The authors asserted, as we saw above, that much of modern Protestantism has gone far from Luther. An example, which they do not give, is found in Brief Statement of the Doctrinal Position of the Missouri Synod of Lutherans,1932, §14: They say that if we consider two things: that all men are equally corrupt, and that grace is everywhere: then why are not all saved? They reply: "We cannot answer it." Luther answered it: blind predestination, which the Missouri Synod did not want to face.

We comment: 1) He holds that we can do nothing to get grace or to determine salvation for ourselves. He passes by 2 Cor 6:1:"We urge you not to receive the grace of God in vain." All over Scripture there are similar exhortations to repent, to return to God. They are all nonsense, and mockery of man, if we cannot determine whether or not a grace comes in vain. It is true, St. Paul also said in 2 Cor 3:5 that we cannot get a good thought by our own power,or even make a good decision or carry it out: Phil 2:13. But these texts must not cause us to deny 2 Cor 6:1 and many other texts of Scripture.

2) Luther also thinks God denies grace to most people. But the Father accepted the price of redemption (1 Cor 6:20) which is infinite. Therefore He bound Himself to make grace available infinitely, that is, without limit, except for our rejection of it. We have it in our power to reject or not reject: 2 Cor 6:1 again.

3) Luther ignored the most basic comparison of the Gospels: God is our Father. No Father damns most of His children without even giving them a chance. He wills all to be saved:1 Tim 2:4. If He refuses grace with no fault on the part of the human, then He could not say He wills all to be saved. In fact, Paul in Gal 2:20 said: "He loved me, and gave Himself for me." Vatican II, On Church in Modern World §22 said: "Each one of us can say with the Apostle: the Son of God loved me and gave himself for me." So He died for each individual, He created an infinite title or claim to grace for each individual. Then He could not without reason refuse it to anyone at all."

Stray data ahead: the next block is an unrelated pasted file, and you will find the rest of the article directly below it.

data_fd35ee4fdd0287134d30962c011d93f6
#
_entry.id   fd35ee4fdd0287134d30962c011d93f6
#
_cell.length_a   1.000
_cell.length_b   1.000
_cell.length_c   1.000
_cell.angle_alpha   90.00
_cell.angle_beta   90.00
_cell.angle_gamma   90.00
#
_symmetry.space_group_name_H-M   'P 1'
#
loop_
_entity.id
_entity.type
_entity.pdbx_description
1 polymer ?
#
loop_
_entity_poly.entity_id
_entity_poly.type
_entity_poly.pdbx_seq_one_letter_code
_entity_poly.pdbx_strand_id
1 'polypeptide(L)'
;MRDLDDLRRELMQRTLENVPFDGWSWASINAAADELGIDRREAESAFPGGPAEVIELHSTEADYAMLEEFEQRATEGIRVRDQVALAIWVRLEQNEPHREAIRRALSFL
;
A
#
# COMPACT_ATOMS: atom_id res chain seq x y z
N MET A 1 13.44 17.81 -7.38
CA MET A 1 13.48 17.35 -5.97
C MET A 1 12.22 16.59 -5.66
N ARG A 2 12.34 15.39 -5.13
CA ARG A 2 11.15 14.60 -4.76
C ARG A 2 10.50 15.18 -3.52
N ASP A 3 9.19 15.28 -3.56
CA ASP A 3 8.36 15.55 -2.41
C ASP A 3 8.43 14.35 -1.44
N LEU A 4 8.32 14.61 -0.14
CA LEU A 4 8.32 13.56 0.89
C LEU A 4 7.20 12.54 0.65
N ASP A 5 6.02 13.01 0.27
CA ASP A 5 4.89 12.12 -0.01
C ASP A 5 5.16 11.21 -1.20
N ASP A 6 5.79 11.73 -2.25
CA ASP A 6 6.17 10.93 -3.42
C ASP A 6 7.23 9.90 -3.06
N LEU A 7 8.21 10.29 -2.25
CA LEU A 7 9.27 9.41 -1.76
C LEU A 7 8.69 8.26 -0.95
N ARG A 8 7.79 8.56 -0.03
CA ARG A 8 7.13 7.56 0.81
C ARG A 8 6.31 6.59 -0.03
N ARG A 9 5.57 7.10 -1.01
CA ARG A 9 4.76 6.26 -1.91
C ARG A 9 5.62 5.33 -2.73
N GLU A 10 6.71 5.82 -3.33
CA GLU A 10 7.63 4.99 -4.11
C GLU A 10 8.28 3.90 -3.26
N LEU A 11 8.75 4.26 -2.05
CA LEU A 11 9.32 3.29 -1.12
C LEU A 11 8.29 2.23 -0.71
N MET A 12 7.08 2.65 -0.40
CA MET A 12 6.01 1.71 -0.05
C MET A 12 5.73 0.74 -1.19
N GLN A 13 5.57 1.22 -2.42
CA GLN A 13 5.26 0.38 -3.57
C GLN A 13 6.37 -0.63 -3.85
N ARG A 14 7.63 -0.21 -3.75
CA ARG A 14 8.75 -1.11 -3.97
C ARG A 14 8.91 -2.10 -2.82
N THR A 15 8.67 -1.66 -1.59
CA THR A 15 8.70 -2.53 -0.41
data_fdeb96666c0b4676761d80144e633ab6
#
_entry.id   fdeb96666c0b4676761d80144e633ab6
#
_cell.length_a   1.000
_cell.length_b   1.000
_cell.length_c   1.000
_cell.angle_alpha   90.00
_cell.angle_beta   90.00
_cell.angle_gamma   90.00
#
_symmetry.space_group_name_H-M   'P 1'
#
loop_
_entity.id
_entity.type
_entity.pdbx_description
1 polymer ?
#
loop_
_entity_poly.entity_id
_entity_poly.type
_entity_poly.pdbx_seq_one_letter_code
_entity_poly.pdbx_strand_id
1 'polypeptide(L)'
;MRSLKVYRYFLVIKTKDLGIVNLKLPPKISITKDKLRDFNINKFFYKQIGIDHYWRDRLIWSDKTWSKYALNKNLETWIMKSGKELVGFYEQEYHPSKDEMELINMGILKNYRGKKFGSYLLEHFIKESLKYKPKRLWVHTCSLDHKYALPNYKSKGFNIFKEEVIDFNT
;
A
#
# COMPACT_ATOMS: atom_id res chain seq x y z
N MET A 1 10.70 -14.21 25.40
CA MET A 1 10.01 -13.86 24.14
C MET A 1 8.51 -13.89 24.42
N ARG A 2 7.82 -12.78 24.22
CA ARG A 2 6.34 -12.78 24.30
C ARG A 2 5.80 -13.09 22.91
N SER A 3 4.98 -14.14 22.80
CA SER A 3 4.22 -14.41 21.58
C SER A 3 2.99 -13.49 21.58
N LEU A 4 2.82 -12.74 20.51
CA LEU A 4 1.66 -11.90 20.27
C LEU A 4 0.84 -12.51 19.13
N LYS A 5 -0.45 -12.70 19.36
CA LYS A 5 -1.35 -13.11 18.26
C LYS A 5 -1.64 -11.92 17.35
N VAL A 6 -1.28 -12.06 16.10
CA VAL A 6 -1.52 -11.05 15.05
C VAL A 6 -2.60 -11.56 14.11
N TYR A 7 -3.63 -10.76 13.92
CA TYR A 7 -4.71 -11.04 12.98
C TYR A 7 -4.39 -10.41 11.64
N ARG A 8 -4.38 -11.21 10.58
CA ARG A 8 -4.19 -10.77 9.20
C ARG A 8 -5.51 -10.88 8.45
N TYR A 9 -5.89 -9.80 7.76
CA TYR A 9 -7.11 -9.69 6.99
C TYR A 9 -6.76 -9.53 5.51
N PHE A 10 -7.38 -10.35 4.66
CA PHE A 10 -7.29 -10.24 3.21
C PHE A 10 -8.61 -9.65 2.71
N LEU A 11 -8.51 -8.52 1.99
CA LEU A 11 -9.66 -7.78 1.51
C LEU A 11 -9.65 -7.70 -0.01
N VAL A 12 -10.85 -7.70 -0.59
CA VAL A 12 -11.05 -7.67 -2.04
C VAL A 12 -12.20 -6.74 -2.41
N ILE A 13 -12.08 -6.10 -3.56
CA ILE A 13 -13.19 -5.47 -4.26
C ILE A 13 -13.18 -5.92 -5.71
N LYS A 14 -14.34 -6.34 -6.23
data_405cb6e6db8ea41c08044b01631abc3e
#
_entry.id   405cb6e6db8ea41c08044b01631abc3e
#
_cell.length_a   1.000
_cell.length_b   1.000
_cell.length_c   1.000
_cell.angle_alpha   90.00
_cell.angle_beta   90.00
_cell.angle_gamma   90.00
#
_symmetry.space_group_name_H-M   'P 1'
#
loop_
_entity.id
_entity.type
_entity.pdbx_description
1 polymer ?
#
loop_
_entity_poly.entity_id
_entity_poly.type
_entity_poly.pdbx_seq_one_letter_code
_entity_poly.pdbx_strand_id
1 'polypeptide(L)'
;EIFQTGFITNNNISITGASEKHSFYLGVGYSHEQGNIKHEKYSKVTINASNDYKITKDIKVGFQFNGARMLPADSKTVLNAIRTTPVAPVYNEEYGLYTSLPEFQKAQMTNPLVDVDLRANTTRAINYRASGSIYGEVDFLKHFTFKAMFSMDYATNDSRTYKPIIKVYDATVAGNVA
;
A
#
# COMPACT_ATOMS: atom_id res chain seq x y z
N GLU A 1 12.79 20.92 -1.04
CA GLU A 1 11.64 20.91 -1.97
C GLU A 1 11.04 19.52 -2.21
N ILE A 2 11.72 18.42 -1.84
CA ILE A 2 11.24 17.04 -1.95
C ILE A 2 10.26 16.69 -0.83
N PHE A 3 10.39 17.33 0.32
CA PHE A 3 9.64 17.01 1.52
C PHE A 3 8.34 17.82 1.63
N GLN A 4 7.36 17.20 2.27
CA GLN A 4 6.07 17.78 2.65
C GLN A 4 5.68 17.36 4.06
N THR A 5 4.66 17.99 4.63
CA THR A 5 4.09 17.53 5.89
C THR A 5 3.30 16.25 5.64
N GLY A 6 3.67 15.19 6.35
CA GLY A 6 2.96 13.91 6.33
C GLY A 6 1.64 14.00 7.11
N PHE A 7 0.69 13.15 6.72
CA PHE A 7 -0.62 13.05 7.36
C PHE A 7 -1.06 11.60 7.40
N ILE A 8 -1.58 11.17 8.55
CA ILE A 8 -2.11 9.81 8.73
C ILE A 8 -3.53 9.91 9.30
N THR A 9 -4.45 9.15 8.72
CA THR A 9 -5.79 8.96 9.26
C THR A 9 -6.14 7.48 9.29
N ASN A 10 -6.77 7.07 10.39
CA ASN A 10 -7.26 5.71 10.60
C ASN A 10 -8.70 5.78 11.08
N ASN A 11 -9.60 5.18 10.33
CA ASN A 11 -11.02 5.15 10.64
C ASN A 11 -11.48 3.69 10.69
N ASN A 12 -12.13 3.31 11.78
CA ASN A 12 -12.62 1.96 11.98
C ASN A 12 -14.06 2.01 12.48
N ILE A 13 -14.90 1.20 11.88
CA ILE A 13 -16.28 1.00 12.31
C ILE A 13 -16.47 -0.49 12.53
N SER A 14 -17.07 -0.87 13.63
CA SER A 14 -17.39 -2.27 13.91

-William Most.

Wednesday, June 18, 2008

Did FDR Know Hebrew?

In his first Inaugural Address, Franklin D. Roosevelt said that the only thing we have to fear is fear itself. Today in my Hebrew class, I learned that stative verbs cannot have a direct object. The verb for "to fear" in Hebrew is one such stative verb. It turns out that the only thing you can fear in Hebrew is.....fear itself!

Monday, June 09, 2008

Realized Eschatology

“The New Testament is essentially the presence of the eschatological event. Its purpose is not to teach us the existence of Paradise, nor to promise us this Pradise in the future, but to show us this Paradise already present in Christ: ‘This day thou shalt be with me in Paradise.’ It is not the proclamation of Judgement to come, but of Judgement already here: ‘Sentence is now being passed on this world; now is the time when the prince of this world is to be cast out.’ The Old Testament proclaimed that a servant of God would be a lamb sacrificed for the sins of the world. The New Testament shows us ‘the Lamb of God…he who takes away the sin of the world.’ And it teaches us that with the coming of this Lamb, the fate of mankind is at once unveiled and disclosed, that the Last Things are revealed and fulfilled. Christ, as C.H. Dodd says, is ‘realized eschatology.’”

-Jean Danielou in Christ and Us.

Friday, June 06, 2008

Corpus Ratzinger

The Vatican publishing house has announced that they are releasing a 13-volume set of Pope Benedict's works from before he became Pope. Read more about it here.
Anyone know what works are to be included?